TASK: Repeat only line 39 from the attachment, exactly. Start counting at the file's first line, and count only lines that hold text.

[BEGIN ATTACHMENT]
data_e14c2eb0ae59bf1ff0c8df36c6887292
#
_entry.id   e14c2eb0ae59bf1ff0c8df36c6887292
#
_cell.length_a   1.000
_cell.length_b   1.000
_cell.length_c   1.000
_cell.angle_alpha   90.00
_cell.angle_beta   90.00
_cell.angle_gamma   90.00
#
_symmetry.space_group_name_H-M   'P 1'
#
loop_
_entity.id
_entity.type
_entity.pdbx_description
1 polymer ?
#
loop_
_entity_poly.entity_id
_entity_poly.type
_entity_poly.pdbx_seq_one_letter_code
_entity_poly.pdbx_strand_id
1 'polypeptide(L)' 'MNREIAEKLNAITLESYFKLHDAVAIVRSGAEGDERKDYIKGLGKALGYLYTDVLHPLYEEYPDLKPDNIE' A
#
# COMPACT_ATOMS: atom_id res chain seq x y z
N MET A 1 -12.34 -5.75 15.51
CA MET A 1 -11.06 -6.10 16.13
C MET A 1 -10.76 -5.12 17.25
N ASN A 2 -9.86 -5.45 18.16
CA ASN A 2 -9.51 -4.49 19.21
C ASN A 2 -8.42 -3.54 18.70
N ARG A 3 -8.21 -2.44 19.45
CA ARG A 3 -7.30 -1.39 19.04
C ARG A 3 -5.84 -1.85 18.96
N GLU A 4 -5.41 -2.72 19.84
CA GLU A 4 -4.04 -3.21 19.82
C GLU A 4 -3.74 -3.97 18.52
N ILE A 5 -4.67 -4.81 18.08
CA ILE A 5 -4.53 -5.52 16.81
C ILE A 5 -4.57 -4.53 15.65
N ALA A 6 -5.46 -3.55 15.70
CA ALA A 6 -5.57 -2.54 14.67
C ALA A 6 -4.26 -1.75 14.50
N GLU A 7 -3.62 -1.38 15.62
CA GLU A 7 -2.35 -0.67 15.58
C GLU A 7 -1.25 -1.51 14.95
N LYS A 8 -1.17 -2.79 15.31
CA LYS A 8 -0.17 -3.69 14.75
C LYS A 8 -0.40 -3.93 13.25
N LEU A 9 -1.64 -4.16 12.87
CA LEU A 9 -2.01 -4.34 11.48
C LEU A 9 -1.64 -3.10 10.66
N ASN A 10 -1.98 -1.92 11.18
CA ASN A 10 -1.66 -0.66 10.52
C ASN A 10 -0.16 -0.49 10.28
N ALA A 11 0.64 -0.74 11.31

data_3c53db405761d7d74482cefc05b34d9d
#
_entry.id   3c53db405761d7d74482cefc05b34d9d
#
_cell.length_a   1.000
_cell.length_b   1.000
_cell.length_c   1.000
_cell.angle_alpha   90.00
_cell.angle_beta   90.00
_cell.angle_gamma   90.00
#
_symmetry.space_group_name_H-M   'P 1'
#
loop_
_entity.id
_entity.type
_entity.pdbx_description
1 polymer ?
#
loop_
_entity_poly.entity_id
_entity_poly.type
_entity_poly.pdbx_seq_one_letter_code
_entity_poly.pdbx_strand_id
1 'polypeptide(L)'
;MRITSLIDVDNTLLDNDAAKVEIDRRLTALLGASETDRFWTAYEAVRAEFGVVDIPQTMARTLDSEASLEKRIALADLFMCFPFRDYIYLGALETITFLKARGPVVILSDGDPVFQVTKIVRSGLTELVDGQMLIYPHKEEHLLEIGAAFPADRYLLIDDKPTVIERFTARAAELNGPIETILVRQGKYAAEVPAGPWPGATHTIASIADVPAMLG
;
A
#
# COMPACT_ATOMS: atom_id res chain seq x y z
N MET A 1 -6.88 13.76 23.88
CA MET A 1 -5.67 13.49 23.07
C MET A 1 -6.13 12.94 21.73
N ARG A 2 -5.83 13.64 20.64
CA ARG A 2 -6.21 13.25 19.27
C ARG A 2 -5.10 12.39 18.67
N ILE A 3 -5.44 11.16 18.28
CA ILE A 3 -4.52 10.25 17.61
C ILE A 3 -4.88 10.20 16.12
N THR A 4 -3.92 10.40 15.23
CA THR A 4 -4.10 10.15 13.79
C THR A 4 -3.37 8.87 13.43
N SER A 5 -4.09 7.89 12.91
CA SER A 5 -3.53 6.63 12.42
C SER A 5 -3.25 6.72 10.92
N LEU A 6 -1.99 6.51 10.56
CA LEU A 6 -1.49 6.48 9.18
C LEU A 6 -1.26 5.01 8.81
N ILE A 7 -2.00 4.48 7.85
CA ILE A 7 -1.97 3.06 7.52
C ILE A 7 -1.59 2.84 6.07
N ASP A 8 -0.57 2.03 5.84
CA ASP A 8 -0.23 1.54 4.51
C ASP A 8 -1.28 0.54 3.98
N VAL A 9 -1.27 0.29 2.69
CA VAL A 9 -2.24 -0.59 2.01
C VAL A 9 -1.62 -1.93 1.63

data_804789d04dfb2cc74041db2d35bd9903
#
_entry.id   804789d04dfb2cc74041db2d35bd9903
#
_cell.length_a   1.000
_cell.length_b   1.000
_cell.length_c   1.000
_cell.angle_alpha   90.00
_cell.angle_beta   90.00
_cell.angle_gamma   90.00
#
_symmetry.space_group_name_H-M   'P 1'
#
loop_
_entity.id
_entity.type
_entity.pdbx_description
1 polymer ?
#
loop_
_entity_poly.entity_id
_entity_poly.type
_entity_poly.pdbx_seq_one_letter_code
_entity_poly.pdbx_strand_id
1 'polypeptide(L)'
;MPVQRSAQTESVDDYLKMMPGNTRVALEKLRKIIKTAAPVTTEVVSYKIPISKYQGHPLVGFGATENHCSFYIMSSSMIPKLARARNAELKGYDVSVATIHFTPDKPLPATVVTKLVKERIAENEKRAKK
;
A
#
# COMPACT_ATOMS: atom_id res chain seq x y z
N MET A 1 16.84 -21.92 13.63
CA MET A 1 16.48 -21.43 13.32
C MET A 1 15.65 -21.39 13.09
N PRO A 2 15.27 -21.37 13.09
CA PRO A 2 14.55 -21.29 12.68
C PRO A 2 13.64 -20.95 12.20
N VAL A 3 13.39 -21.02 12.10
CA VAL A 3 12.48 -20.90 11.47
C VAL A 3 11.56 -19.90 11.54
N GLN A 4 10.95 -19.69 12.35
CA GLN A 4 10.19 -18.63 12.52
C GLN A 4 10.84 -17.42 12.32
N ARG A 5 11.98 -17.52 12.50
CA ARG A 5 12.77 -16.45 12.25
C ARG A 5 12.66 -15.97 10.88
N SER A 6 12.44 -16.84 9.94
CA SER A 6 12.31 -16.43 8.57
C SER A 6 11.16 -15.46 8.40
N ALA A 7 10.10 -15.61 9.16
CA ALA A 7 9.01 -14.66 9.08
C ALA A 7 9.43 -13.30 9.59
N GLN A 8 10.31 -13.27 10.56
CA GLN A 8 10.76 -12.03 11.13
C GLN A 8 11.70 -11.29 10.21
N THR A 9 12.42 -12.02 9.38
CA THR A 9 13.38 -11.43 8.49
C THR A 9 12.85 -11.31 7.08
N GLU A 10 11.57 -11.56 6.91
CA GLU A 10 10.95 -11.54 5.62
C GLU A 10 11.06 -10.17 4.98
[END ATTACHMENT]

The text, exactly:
C GLU A 4 -3.74 -3.97 18.52